Winter Pasture. One Woman’s Journey with China’s Kazakh Herders
Deeply moving…. full of humor, introspection and glimpses into a vanishing lifestyle. — Sebastian Modak, The New York Times Book Review
A warm portrait of stark, strenuous lives in remote China…A rare look at a disappearing world. — Kirkus Reviews
Chinese journalist Juan makes her stateside debut with a magnificent tale about traveling through the freezing tundra of northern China… A seamless blend of memoir, travelogue, and nature writing, Juan’s skillful prose paints an extraordinarily vivid picture of a remote world…This mesmerizing memoir impresses on every page. — Publishers Weekly, starred review
Li Juan spent minus-20-degree nights with nomadic herders in the Chinese steppes. You’ll want to join her. — Laura Miller, Slate
Near the end of Winter Pasture Li Juan asks herself what it means to be ‘a passerby’ in the lives of others. Her intimate depiction of a family of Kazakh herders is itself an answer to that complicated travel writer question: to connect the reader with people and stories she likely otherwise would never encounter. In doing so, Li Juan is an empathetic, interrogative, and entertaining chronicler. She offers up a fascinating portrait of life in one of the world’s most remote corners. — Rachel Friedman, author of The Good Girl’s Guide to Getting Lost
More than just an exotic travel diary, Winter Pasture reflects on the relationships not just between humans and nature in the harshest of environments, but also between the Han Chinese and China’s Kazakh minority. — LitHub, “10 Chinese Women Whose Writing Should Be Translated”
Then there is Li Juan, who may be as far outside of the system as Chinese writers are able to get and still publish. She lives and writes in the Altay region of Xinjiang, in western China, musing on nomadic lifestyles and the turning of the seasons….Whatever quality this is [of hers] — strength of character, disregard for the opinions of others — it is the closest thing China’s literary scene has got these days to the spirit of dissent. — Eric Abrahamsen, New York Times
Part travelogue and part cultural exchange, the book luxuriates in wide-open spaces and the simple wonder of the everyday…The book balances both beauty and accessibility on every page. — Gretchen Lida, Washington Independent Review Of Books
Li Juan’s Winter Pasture: One Woman’s Journey with China’s Kazakh Herders was an impulse pickup in the library one day when I walked by the shelf, and preserves in the translation by Jack Hargreaves and Yan Yan much of Juan’s humor in living with a nomadic family, building shelter out of dung, and a way of life fast disappearing. — Callum Angus, The Millions
Winner of the People’s Literature Award, WINTER PASTURE has been a bestselling book in China for several years. Li Juan has been widely lauded in the international literary community for her unique contribution to the narrative non-fiction genre. WINTER PASTURE is her crowning achievement, shattering the boundaries between nature writing and personal memoir.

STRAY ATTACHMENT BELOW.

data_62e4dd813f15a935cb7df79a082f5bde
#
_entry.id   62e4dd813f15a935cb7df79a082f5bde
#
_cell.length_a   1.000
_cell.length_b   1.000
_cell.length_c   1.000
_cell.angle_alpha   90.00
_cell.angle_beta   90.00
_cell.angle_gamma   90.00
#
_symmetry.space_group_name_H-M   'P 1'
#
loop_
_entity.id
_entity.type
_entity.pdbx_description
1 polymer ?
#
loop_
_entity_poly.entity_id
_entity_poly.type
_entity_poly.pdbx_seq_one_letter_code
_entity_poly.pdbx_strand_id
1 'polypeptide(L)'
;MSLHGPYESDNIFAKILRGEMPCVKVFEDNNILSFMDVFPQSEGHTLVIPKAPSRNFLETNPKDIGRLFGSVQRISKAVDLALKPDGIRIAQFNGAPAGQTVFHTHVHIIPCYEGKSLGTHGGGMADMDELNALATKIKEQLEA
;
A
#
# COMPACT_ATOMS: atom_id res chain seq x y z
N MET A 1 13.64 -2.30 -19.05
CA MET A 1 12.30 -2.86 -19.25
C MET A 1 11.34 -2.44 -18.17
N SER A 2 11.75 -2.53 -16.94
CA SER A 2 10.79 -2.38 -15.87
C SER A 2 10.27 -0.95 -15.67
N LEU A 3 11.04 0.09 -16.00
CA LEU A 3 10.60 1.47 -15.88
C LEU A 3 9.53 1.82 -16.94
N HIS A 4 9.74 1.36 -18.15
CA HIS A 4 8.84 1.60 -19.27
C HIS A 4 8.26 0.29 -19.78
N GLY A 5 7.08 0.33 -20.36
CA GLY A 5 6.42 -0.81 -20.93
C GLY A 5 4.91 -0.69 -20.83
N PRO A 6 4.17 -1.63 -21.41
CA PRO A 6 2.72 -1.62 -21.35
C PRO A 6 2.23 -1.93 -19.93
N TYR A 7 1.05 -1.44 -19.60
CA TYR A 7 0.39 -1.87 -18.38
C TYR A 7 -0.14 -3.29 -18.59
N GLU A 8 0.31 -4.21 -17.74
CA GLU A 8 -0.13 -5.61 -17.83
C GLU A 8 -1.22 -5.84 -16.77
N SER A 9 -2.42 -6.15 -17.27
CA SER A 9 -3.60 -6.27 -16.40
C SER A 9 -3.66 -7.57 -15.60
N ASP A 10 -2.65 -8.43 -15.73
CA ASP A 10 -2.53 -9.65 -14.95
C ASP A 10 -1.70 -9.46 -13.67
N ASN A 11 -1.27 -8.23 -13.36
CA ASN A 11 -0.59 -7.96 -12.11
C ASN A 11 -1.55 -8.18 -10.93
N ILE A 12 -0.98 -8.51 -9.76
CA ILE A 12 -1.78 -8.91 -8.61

Li Juan and her mother own a small convenience store in the Altai Mountains in Northwestern China, where she writes about her life among grasslands and snowy peaks. To her neighbors’ surprise, Li decides to join a family of Kazakh herders as they take their 30 boisterous camels, 500 sheep and over 100 cattle and horses to pasture for the winter. The so-called “winter pasture” occurs in a remote region that stretches from the Ulungur River to the Heavenly Mountains. As she journeys across the vast, seemingly endless sand dunes, she helps herd sheep, rides horses, chases after camels, builds an underground home using manure, gathers snow for water, and more. With a keen eye for the understated elegance of the natural world, and a healthy dose of self-deprecating humor, Li vividly captures both the extraordinary hardships and the ordinary preoccupations of the day-to-day of the men and women struggling to get by in this desolate landscape. Her companions include Cuma, the often drunk but mostly responsible father; his teenage daughter, Kama, who feels the burden of the world on her shoulders and dreams of going to college; his reticent wife, a paragon of decorum against all odds, who is simply known as “sister-in-law.”
In bringing this faraway world to English language readers here for the first time, Li creates an intimate bond with the rugged people, the remote places and the nomadic lifestyle. In the signature style that made her an international sensation, Li Juan transcends the travel memoir genre to deliver an indelible and immersive reading experience on every page.
Translated by Jack Hargreaves and Yan Yan.
BW Photos Throughout.
- Recommended by translator Catherine Xinxin Yu in her interview with Asymptote published on July 31, 2023